Even If ‘Medicare For All’ Beats The Long Political Odds Stacked Against It, The Legal Battles Beyond Might Kill It
“I can imagine a situation like the ACA with folks who are ideologically opposed suing just because they don’t want to go into this system — in addition to industry groups,” said Katie Keith, a law professor and researcher with Georgetown University’s Center on Health Insurance Reforms. “There could be a death by a thousand lawsuits approach.” Meanwhile, the American Medical Association is being pressured to support a "Medicare for All" plan.
‘Death By A Thousand Lawsuits’: The Legal Battles That Could Dog ‘Medicare For All’
The road to health reform always ends up under a pile of lawsuits. “Medicare for All” would be no different. Championed by Sen. Bernie Sanders (I-Vt.) and other progressive Democrats, Medicare for All faces enormous political obstacles — not the least of which is a major industry lobbying effort against the plan and anything that resembles it. But should it ever become law, it would also invite constitutional challenges. Just like the lawsuits targeting Obamacare — not to mention the blue state challenges against all sorts of Trump administration anti-Obamacare initiatives — the legal battles could directly threaten or undermine the new system for many years. (Tahir and Ollstein, 6/10)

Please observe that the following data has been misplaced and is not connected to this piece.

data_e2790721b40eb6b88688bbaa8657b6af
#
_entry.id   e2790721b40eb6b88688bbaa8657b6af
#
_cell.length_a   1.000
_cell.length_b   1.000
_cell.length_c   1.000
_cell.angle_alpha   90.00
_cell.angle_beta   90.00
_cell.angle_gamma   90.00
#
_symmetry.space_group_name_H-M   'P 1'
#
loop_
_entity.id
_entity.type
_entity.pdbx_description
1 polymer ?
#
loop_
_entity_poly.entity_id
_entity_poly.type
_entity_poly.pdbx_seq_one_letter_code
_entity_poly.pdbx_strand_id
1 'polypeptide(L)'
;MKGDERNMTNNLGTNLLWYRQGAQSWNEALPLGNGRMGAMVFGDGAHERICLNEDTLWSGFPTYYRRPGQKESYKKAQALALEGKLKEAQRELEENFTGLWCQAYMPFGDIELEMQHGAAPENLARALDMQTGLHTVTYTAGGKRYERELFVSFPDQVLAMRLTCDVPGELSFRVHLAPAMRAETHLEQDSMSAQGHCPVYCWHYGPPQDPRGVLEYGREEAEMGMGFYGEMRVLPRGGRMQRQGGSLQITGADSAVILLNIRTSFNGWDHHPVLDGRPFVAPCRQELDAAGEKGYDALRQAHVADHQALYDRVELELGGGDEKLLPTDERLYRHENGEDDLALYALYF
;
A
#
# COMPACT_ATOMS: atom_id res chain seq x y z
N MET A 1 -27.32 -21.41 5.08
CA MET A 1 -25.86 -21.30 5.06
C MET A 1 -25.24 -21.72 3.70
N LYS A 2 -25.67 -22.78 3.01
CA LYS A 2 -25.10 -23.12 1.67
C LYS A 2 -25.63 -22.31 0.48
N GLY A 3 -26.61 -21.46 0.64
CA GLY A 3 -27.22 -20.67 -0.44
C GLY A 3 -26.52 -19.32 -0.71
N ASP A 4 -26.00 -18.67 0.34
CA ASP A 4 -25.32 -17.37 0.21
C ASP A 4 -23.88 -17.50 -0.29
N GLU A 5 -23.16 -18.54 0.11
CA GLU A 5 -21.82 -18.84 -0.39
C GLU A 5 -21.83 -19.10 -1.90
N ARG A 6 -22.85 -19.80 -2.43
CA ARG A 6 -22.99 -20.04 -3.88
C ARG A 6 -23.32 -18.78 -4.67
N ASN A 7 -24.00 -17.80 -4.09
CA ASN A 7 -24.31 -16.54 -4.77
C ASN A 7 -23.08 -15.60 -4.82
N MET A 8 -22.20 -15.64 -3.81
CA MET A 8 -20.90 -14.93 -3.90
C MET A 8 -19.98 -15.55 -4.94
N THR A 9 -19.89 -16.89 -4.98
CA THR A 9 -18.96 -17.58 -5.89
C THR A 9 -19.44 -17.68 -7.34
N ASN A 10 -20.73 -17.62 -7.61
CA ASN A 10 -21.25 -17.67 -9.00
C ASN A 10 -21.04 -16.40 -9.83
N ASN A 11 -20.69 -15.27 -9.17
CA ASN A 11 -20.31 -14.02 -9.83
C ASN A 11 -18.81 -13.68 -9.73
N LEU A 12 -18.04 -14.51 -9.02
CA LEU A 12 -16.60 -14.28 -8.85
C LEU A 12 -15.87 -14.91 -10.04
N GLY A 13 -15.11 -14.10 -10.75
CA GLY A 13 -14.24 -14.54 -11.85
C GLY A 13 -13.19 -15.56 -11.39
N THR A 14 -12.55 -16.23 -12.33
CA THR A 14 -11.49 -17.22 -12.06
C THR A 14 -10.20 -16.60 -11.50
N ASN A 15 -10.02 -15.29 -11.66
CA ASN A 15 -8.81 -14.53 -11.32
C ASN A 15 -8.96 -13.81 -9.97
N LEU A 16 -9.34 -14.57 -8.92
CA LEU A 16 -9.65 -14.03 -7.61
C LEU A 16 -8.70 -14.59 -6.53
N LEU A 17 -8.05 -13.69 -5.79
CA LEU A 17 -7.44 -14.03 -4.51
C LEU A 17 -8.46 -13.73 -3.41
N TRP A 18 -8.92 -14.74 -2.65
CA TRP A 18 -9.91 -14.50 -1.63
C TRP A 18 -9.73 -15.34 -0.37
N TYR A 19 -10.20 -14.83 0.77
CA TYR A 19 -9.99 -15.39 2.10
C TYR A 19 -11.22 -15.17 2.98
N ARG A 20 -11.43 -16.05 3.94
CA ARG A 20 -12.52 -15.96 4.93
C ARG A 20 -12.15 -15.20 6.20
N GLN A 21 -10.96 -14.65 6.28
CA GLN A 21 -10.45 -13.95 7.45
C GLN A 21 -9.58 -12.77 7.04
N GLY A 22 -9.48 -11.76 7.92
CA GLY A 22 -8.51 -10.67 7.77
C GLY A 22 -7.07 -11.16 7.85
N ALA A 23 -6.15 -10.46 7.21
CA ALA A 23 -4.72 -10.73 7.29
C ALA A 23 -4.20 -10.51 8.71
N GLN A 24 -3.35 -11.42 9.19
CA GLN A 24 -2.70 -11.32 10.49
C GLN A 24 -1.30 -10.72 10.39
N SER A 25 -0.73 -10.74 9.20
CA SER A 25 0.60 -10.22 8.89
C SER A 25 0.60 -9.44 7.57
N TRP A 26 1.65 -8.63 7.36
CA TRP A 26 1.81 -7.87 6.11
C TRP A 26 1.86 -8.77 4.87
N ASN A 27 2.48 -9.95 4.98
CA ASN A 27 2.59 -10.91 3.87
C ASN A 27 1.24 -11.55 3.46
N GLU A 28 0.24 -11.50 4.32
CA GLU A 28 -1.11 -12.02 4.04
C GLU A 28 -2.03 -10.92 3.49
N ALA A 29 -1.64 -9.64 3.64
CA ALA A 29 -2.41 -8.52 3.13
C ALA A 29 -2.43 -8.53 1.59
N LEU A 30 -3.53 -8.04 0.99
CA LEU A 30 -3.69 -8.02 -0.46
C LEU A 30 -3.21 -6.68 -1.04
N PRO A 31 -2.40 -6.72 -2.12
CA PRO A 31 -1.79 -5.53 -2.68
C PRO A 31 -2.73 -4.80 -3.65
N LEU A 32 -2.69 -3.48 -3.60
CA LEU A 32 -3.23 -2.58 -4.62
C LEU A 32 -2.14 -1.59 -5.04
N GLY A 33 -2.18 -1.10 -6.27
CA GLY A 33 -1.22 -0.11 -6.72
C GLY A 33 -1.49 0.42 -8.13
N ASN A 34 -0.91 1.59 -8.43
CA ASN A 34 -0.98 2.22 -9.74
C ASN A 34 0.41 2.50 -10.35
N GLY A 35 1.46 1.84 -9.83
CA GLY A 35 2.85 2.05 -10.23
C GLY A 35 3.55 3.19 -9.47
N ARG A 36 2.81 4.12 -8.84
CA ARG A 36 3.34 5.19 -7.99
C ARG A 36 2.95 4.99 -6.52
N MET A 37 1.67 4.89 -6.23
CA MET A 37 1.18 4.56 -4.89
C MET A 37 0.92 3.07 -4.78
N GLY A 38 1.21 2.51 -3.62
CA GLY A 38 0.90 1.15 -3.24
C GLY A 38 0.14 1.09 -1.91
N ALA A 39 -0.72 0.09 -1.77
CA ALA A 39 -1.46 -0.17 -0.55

'Medicare For All'? American Medical Association Says No, Drawing Protest In Chicago.
Doctors gathered in Chicago for the American Medical Association’s annual meeting this week are increasingly finding themselves at the uncomfortable center of a national debate over “Medicare for All.” A group of doctors, nurses and medical students protested the meeting, criticizing the association’s opposition to Medicare for All — the idea of expanding Medicare to cover all Americans. And on Monday, the doctors at the meeting heard a speech by Seema Verma, head of the federal Centers for Medicare & Medicaid Services, a Trump appointee who devoted a chunk of her talk to what she sees as problems with the proposal. (Schencker, 6/10)